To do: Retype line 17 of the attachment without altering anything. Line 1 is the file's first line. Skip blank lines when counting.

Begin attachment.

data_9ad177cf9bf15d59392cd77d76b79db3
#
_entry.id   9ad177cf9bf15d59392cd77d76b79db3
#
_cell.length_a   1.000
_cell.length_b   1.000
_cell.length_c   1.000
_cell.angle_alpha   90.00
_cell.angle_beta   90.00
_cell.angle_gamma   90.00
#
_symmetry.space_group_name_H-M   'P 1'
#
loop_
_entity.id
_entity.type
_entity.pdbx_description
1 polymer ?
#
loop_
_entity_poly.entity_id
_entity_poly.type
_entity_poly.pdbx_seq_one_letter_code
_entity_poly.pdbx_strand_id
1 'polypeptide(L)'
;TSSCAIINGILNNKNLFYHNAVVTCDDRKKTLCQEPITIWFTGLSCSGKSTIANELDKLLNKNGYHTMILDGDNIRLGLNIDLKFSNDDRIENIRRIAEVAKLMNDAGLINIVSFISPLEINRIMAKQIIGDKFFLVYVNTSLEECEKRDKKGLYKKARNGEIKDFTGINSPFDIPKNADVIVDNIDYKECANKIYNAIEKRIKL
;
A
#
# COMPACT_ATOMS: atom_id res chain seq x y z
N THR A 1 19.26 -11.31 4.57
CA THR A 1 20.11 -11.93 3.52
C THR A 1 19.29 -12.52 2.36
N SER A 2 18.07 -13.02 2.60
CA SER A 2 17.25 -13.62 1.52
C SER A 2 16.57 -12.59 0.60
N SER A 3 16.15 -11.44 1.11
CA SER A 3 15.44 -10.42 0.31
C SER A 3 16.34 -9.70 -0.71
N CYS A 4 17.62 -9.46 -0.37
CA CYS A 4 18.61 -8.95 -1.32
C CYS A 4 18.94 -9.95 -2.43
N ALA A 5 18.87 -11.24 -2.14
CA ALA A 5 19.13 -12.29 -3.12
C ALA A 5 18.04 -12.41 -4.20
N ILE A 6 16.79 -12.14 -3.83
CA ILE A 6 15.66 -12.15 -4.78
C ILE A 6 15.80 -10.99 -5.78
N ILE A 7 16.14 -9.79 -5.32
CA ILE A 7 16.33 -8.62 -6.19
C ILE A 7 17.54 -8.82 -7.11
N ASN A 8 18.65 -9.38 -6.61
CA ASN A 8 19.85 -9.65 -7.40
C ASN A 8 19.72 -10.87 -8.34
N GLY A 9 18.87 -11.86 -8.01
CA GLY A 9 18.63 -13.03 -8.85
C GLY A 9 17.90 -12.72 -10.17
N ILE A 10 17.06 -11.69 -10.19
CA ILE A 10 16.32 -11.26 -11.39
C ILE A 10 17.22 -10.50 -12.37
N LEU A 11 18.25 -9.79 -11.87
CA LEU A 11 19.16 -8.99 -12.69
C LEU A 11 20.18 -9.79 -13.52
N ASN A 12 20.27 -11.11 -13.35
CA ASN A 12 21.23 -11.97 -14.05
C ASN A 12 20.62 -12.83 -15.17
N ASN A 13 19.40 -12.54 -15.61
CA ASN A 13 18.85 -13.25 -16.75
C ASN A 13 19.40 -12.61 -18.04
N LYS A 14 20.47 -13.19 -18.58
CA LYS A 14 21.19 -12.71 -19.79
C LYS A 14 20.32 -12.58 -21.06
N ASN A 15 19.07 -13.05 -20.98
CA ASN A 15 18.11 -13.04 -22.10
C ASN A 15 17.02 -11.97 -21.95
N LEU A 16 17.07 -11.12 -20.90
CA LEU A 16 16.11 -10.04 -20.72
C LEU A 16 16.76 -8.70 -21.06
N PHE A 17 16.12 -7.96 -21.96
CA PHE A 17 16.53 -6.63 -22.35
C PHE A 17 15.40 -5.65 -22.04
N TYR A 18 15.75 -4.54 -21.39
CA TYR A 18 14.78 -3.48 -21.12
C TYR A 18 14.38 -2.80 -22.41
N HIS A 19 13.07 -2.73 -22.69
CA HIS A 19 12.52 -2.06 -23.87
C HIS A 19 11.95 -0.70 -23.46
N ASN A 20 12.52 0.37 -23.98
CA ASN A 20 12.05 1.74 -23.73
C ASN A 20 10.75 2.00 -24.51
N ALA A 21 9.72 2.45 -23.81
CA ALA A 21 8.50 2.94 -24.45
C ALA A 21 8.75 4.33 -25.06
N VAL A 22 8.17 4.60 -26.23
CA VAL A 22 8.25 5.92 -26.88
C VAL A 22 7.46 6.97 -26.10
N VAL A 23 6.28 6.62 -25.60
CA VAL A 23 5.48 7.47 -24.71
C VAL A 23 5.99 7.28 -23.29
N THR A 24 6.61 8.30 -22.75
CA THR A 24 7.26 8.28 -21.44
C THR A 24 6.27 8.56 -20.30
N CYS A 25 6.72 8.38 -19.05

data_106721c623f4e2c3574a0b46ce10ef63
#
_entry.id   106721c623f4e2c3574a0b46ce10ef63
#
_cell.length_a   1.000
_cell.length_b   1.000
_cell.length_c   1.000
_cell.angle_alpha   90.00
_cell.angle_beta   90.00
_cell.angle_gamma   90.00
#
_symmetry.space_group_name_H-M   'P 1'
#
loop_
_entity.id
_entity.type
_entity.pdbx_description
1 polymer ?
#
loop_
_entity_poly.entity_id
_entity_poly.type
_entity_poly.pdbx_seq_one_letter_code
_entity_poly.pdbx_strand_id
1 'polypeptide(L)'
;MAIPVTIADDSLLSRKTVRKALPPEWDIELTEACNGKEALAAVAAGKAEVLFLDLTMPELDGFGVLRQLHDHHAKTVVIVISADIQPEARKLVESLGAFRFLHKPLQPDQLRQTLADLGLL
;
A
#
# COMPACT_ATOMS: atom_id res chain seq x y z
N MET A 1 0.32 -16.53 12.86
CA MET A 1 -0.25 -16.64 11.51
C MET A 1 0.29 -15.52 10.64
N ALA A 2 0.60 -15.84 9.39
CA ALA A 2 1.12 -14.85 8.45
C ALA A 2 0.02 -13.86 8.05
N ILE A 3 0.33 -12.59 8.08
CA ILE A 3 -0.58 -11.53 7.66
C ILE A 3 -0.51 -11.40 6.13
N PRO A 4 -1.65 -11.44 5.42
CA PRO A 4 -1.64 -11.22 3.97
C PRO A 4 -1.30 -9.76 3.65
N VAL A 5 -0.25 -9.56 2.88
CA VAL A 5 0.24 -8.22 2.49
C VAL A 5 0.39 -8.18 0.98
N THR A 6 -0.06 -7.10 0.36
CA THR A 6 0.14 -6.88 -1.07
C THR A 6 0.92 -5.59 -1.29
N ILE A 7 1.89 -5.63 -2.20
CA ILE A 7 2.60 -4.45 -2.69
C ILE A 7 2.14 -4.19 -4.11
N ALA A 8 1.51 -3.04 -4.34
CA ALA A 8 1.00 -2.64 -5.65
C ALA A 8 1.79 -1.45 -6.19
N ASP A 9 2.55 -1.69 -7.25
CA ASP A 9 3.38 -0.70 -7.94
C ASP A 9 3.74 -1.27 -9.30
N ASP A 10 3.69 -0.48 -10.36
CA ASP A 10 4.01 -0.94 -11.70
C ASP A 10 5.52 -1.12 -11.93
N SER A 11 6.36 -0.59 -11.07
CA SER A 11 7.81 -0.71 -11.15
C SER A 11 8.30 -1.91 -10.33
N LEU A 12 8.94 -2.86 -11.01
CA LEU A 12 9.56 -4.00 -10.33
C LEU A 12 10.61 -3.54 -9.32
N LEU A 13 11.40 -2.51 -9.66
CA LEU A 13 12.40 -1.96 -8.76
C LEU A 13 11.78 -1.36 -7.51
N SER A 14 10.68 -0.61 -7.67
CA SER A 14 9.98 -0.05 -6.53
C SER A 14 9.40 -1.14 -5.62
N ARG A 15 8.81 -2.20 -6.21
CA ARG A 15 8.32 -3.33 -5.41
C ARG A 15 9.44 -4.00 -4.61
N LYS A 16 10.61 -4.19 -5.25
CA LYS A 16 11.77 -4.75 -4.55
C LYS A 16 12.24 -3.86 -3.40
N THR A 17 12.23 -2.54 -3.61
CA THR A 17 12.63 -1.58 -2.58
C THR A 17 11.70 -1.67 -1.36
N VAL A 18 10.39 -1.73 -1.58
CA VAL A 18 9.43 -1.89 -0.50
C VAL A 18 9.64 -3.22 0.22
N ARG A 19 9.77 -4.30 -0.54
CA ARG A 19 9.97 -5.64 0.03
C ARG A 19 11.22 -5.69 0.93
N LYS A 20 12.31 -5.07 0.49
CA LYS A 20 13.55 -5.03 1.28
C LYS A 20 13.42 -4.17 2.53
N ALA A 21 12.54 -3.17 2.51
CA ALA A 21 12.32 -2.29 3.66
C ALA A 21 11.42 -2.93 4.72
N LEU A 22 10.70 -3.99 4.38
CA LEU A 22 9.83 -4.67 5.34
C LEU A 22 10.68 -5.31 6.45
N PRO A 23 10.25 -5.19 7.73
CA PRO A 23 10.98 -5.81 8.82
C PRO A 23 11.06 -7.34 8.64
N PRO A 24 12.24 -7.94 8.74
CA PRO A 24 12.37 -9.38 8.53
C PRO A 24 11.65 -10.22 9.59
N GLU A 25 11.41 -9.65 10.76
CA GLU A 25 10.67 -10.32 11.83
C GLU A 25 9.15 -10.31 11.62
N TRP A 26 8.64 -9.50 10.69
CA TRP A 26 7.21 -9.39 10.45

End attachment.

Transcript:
_entity.pdbx_description